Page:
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AIPA must take strong stance on Myanmar, Southeast Asian MPs say

August 7th, 2023  •  Author:   ASEAN Parliamentarians for Human Rights  •  3 minute read
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Aug 7, 2023

JAKARTA – Parliamentarians from Southeast Asia call on fellow lawmakers attending the ASEAN Inter-Parliamentary Assembly (AIPA) General Assembly in Jakarta to advocate for strong, concrete actions rooted in human rights principles to ensure a proactive and coordinated response to the worsening Myanmar crisis.

The AIPA General Assembly is an important forum in which lawmakers from across the region can come together and work together on key issues, including the ongoing crisis in Myanmar,” ASEAN Parliamentarians for Human Rights Board Member and Malaysian member of parliament Wong Chen said today. “Representatives joining the assembly can play a key role in pushing their governments to ensure that the suffering and loss of life that occurs daily in Myanmar is not allowed to go on with impunity.”

The AIPA General Assembly is taking place between 5-11 August in Jakarta, Indonesia, with the theme “Responsive Parliaments for a Stable and Prosperous ASEAN.” The first plenary session will be held on 7 August, while committee meetings will be held on 8 August, with the final plenary session on 9 August.

AIPA representatives must recognize that the Myanmar junta cannot be relied on, as shown by its continued disregard for the Five-Point Consensus. Therefore, they should urge their respective governments to engage with the National Unity Government, ethnic revolution organizations and civil society groups,” said Wong Chen.

In July, Malaysian Prime Minister Anwar Ibrahim stated that he and Philippine President Ferdinand Marcos Jr. agreed that Southeast Asian countries should be able to engage bilaterally with the Myanmar junta. Before that, Thailand had initiated Track 1.5 meetings with junta representatives, which were also attended by Cambodia, Laos, and Vietnam.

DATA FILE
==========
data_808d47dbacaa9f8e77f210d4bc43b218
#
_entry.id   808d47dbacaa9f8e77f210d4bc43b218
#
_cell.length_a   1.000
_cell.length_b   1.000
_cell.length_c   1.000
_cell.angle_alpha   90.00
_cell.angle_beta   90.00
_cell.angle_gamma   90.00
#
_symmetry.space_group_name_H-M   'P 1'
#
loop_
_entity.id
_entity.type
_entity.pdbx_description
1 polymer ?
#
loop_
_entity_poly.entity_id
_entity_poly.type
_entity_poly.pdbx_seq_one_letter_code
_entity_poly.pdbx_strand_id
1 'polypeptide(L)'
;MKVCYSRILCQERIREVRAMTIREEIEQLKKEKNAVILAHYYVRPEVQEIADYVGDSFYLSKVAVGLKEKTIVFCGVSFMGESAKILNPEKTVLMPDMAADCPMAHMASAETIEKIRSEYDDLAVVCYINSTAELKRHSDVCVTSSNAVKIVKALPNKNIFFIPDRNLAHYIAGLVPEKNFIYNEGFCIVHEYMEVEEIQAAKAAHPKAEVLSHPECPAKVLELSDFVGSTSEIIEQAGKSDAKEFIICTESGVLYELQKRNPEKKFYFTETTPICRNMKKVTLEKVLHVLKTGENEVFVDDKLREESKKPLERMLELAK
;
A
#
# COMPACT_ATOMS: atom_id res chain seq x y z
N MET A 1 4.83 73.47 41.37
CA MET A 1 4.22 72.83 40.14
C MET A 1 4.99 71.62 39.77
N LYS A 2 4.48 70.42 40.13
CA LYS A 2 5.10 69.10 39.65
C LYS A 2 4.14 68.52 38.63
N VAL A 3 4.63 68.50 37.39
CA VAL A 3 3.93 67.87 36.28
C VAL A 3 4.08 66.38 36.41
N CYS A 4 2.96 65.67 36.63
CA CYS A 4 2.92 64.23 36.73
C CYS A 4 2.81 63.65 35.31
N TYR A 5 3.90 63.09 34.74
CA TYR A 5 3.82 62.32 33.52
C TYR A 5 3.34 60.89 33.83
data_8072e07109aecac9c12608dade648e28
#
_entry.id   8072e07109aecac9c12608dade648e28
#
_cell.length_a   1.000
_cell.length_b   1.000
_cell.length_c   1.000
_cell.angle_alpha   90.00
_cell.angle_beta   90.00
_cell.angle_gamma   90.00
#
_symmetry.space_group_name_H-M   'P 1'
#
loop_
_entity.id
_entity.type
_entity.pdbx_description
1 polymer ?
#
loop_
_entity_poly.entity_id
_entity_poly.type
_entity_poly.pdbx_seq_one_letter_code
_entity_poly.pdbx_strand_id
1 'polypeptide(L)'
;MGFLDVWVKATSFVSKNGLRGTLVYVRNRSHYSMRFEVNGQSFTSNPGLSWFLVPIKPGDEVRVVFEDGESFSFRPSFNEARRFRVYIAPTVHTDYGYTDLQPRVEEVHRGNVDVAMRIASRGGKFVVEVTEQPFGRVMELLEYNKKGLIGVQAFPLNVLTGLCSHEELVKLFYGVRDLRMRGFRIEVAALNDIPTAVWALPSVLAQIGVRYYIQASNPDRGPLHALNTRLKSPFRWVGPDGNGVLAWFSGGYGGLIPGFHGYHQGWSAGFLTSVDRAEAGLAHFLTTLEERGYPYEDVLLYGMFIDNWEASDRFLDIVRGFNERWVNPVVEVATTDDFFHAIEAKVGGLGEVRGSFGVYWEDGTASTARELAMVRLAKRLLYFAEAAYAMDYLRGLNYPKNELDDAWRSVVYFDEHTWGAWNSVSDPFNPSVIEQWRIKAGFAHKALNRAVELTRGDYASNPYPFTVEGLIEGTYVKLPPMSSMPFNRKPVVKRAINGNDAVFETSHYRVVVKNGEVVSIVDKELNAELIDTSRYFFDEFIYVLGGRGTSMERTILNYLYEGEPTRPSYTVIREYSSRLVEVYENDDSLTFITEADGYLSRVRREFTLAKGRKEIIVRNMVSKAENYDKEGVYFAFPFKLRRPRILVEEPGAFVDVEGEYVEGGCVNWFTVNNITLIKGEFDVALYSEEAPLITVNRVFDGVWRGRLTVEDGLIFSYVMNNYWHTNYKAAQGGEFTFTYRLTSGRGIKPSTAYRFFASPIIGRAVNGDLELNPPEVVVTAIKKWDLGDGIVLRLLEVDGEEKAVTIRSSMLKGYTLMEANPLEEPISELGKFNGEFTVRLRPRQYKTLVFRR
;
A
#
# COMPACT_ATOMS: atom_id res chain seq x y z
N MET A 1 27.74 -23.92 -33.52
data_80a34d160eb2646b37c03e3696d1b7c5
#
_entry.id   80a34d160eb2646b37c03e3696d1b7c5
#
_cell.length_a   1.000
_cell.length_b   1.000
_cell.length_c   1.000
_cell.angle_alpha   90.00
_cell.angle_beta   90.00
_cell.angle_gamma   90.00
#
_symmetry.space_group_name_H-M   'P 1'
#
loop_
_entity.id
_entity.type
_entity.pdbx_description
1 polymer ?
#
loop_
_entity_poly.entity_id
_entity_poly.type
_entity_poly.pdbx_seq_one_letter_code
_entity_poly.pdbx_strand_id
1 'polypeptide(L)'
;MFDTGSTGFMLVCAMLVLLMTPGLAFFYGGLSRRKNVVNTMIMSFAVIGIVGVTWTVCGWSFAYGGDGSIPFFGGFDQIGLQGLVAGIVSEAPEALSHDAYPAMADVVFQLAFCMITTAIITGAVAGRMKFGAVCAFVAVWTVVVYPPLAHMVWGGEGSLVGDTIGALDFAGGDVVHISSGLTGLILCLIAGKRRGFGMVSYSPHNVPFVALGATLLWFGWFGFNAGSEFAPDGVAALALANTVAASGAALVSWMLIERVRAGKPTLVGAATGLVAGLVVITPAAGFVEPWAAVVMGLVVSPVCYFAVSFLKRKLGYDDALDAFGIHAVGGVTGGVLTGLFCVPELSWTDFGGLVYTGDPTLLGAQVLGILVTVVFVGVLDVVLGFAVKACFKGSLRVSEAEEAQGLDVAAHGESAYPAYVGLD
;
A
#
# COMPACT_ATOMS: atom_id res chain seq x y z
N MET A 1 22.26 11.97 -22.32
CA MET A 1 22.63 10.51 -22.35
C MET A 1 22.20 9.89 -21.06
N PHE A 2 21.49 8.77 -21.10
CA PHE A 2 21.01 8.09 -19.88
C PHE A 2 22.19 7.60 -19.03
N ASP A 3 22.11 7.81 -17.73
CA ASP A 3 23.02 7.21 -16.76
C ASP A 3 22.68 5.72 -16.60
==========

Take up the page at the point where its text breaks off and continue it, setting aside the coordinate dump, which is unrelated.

We reiterate our concerns that an increasing number of ASEAN leaders have indicated their openness to engaging with the junta. This would be a terrible mistake; such ‘engagement’ would only be used as military propaganda and will help the junta paint the pro-democracy movement as an obstacle to peace, when in fact, establishing an inclusive and human rights-respecting  democracy,  is the only way to ensure lasting solutions in Myanmar,” said Wong Chen. “We, therefore, urge lawmakers to call on their governments to continue to work towards holding the junta accountable for its widespread and systematic crimes against its own people.”

We also once again call on Indonesian lawmakers to urge Indonesia, as chair of ASEAN, to initiate a thorough and inclusive review of the Five Point Consensus while there is still time remaining in its chairmanship. The Consensus has so far failed to help resolve the Myanmar crisis. Time is running out for Indonesia to make a real impact on the fate of Myanmar and leave a lasting legacy for its chairmanship.


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